Pain. 1986 Mar; 24(3): 383-96.
Relationship between electroacupuncture analgesia and descending pain inhibitory mechanism of nucleus raphe magnus.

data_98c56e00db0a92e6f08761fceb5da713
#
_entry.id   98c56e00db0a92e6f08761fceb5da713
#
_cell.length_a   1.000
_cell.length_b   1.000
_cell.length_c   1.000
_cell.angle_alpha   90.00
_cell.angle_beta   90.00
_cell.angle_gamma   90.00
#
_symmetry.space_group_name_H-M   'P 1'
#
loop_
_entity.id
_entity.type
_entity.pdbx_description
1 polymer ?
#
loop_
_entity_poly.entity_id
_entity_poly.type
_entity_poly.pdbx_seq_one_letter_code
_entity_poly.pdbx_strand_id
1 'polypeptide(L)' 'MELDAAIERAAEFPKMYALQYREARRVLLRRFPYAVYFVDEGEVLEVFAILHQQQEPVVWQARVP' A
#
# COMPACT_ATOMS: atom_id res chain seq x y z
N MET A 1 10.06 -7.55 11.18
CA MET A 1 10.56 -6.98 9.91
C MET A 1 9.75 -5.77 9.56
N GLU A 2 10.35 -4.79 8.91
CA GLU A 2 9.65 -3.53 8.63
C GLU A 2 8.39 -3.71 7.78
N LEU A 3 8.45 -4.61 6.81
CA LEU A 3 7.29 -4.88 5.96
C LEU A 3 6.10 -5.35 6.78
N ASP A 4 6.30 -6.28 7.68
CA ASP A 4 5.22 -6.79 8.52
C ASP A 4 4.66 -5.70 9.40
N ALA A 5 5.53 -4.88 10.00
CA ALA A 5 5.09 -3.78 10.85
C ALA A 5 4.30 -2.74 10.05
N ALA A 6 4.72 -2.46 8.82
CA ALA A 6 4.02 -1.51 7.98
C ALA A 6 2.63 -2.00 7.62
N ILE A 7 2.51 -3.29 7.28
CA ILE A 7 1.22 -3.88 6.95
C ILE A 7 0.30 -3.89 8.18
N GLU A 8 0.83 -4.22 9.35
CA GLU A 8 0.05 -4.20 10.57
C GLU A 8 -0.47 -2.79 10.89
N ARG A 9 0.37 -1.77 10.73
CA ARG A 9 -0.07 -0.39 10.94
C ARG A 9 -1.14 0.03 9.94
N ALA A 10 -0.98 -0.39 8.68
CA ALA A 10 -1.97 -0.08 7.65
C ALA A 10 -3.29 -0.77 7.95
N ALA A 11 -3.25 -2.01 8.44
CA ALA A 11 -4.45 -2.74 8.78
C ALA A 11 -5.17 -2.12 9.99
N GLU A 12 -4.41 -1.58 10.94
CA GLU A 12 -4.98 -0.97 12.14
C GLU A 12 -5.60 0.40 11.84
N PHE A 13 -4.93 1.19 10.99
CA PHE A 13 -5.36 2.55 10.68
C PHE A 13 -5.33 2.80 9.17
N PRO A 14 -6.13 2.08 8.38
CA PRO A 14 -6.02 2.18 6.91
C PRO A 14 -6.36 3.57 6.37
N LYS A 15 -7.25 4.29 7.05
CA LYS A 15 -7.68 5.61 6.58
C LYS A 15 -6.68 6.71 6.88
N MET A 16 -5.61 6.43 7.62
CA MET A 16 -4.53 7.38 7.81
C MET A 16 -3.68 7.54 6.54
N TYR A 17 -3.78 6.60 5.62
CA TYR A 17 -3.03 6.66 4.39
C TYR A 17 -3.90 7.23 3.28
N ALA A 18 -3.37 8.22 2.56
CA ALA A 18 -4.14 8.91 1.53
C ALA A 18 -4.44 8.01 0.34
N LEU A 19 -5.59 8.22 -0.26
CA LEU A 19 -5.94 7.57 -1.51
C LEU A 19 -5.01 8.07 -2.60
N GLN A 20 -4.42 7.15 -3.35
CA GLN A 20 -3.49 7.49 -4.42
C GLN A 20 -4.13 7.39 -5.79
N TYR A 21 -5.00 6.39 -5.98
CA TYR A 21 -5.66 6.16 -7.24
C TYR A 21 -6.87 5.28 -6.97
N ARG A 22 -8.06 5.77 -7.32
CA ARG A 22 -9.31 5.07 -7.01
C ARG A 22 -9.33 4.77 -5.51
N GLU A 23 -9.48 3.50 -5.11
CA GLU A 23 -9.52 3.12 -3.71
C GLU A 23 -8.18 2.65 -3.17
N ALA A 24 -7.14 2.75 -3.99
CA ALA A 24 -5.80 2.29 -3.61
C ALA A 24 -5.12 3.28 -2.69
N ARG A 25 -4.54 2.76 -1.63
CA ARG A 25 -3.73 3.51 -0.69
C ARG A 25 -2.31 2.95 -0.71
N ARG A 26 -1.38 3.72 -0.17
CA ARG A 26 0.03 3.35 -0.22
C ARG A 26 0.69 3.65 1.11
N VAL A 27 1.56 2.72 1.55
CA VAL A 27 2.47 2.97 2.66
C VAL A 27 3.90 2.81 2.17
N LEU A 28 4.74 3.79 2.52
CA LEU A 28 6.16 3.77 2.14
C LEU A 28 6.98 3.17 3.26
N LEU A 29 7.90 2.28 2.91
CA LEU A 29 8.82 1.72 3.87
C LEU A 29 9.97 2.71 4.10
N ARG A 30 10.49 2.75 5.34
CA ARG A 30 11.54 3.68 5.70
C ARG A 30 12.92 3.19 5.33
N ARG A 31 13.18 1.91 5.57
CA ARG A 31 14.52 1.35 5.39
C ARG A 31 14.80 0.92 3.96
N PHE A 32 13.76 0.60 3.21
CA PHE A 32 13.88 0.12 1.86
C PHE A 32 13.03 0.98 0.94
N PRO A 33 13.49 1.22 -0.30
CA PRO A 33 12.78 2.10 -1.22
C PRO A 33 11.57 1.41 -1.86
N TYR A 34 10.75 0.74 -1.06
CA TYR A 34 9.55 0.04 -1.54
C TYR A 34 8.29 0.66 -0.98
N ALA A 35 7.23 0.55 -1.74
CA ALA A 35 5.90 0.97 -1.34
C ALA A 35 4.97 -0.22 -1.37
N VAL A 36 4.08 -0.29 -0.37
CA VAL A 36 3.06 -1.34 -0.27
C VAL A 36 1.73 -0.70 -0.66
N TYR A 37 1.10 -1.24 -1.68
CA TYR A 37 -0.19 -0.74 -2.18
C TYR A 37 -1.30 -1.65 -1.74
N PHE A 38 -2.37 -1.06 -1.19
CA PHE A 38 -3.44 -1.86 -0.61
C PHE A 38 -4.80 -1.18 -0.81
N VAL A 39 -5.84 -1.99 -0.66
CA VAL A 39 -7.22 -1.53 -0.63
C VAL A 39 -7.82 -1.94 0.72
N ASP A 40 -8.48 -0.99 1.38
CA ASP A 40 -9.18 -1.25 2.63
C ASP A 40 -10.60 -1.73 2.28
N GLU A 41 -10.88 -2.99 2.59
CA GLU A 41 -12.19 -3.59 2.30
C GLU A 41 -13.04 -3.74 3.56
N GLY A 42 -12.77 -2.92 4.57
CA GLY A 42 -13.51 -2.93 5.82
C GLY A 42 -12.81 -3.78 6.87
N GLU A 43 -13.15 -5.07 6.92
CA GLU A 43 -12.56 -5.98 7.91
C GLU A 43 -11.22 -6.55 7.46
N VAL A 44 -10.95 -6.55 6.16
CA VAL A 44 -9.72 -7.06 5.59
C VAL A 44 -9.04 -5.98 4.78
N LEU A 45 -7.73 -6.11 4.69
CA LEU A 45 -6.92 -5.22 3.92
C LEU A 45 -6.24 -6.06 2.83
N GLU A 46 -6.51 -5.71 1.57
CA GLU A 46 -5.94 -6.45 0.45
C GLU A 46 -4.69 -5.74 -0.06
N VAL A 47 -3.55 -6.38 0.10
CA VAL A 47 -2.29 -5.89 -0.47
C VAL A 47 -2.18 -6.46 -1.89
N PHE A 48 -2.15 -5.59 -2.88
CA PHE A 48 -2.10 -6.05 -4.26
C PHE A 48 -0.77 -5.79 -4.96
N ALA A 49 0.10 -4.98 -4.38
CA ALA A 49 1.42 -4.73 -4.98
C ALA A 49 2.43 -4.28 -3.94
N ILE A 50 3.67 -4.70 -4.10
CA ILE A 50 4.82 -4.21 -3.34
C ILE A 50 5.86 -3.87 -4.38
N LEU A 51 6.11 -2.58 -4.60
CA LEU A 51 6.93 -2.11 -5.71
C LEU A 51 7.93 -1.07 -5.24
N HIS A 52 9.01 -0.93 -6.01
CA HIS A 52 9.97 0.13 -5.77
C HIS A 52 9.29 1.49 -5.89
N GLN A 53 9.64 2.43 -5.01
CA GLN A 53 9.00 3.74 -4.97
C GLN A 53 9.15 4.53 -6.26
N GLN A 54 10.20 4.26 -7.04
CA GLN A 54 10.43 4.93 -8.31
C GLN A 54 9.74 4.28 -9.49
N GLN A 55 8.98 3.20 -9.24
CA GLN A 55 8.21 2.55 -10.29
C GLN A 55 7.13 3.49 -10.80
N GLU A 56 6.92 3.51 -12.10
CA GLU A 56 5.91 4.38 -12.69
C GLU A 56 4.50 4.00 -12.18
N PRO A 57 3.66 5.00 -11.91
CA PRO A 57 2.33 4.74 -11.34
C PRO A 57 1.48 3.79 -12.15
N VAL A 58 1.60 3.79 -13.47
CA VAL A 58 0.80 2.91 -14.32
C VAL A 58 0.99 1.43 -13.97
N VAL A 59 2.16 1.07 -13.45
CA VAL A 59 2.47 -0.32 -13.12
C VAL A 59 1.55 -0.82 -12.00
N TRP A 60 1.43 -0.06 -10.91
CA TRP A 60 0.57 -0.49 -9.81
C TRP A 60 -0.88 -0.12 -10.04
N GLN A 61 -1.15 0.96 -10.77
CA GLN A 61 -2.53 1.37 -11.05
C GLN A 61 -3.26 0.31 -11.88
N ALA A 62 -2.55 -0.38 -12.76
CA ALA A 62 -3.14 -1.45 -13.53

Raphe-spinal (R-S) neurons were identified in the nucleus raphe magnus (NRM). The conduction velocity of their axons was calculated to be about 15-60 m/sec. The great majority of R-S neurons did not respond clearly to non-noxious stimuli, such as brushing hair or lightly pressing the skin, but they did respond to noxious stimuli (pricking or clamping), with increases or decreases in their firing rates. The receptive fields of the R-S neurons responding to noxious stimuli were very wide covering almost all of the body. The responses of R-S neurons to noxious stimulation were excitatory (increasing firing rates), inhibitory (decreasing) and unresponsive in type, and we unexpectedly found 3 reversibly excitatory-inhibitory type R-S neurons, the firing rate of inhibitory R-S neurons being higher than that of excitatory R-S neurons. The responses of the excitatory-inhibitory reversible neurons to noxious stimulation were also related to the background firing rates. The effects of electroacupuncture (EA) on the excitatory R-S neurons were mainly to increase their firing rates, and to inhibit their nociceptive responses. After the transection of DLF, the R-S neurons could still be activated by EA, but the post-inhibitory effects of EA on their nociceptive responses were obviously reduced. It is suggested that the EA can activate NRM, a supraspinal area mediating a negative feedback circuit modulating pain, thus inducing analgesia via descending inhibition.